Becoming Tomorrow's Doctor: Essays on the Practice and Future of Medicine (Paperback)
In March 2020, the WHO declared the novel coronavirus outbreak a pandemic. In the interest of ceasing the spread of the virus, daily life changed overnight. Hospitals closed elective procedures and limited care to only the sickest patients. To reduce the risk of COVID-19 infection, in-person clinical rotations and shadowing opportunities were halted for many medical and premedical students.
The events became an impetus for Becoming Tomorrow's Doctor, an autobiographical and instructional book. Dr. Cirino writes about his experience as a physician and explains essential elements that define a physician's job for prospective medical students and the general audience.
Dr. Cirino begins by describing how training and technology brought doctors closer to understanding the source of patient concerns. However, the health paradigm will shift to one with a more holistic picture of health as we increase our knowledge in neuroscience and epigenetics and develop tools to measure complex systems.
The topics provide tools to prepare a student entering the field of medicine, including cognitive bias, medical errors, generalist and specialist, challenges in medicine, collaboration, empathy, and burnout. Case studies illustrate the concepts throughout the book.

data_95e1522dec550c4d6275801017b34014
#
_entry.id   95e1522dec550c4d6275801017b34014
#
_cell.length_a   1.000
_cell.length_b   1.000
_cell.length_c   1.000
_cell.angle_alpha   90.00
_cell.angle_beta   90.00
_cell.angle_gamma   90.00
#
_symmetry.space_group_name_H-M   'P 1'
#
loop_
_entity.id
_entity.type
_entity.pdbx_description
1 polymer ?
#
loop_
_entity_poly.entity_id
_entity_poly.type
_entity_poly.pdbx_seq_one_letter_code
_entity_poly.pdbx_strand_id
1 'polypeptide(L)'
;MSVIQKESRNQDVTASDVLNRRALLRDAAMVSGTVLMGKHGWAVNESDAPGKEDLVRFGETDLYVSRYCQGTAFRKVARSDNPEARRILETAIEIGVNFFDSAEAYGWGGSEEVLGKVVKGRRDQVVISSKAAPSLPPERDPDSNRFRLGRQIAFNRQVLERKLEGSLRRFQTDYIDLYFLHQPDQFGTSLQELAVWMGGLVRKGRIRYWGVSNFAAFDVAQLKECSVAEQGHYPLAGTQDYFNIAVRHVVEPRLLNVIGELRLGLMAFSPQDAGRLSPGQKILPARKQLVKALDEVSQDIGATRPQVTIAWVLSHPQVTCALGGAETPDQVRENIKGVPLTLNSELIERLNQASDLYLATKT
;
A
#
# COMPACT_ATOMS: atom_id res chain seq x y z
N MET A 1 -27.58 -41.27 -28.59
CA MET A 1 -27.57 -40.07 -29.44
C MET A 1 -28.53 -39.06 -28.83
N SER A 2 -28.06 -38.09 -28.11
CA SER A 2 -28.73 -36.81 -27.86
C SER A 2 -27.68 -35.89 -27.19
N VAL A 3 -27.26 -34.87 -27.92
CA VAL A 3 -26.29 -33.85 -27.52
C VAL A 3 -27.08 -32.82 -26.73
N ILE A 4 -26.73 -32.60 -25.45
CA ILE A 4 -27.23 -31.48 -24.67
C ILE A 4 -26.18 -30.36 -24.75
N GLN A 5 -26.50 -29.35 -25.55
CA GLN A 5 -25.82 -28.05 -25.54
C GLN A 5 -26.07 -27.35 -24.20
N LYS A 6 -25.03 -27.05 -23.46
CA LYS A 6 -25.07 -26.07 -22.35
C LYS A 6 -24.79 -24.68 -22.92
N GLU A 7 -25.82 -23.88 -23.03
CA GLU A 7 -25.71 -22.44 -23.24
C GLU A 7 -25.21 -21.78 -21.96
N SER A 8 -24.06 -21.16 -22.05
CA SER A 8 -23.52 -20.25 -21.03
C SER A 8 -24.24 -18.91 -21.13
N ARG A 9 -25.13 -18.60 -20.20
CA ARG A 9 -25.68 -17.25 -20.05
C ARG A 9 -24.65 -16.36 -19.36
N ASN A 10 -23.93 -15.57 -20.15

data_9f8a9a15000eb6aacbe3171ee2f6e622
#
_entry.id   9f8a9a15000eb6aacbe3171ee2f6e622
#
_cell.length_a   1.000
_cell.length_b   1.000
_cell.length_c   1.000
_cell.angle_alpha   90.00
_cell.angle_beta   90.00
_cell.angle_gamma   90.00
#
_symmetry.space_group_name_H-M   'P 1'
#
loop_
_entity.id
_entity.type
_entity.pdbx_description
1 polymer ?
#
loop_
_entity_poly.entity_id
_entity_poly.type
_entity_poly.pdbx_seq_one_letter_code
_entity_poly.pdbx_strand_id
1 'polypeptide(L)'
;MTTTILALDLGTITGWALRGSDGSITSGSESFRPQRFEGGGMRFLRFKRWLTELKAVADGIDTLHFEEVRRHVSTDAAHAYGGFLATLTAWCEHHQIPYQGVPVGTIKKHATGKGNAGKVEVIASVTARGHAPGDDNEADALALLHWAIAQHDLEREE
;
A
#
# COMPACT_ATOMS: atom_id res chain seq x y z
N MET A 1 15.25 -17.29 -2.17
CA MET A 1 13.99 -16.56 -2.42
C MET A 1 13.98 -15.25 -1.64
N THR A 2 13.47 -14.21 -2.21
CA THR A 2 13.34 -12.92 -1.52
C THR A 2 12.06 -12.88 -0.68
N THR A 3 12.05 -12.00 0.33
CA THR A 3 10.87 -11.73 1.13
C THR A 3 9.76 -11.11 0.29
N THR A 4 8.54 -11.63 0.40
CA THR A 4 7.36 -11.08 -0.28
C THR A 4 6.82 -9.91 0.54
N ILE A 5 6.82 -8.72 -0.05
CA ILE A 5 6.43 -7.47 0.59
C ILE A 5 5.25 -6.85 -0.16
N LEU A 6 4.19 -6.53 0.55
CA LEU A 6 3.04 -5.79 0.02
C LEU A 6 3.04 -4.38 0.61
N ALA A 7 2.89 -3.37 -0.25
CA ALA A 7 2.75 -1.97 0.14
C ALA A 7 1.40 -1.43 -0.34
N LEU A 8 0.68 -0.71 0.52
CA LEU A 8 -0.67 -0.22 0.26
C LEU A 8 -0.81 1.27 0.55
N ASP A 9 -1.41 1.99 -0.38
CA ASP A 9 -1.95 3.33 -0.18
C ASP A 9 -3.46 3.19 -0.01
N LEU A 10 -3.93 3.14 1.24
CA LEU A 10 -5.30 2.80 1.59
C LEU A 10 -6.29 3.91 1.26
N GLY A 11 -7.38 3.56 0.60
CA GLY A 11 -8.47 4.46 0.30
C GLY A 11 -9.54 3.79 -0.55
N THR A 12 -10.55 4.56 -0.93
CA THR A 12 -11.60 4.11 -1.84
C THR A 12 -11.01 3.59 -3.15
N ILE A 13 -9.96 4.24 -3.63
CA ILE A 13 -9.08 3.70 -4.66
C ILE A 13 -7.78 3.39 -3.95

Dr. Cirino writes that empathy improves patient care by clarifying communication and closing the gap between cognitive bias and reality. Moreover, it increases rapport and satisfaction of both doctor and patient.
Burnout leads to compassion fatigue and depersonalization as doctors strive to maintain an increasingly busier schedule of more complex patients. Dr. Cirino discusses proactive ways for future doctors to prepare for the rigors of medical school and training, prevent burnout, and raise awareness of it.
Tomorrow's doctors will view health from a vastly different perspective than today and use tools that enable a more accurate disease diagnosis and treatment. However, they must continue to uphold the foundation of the healing arts - the doctor-patient relationship.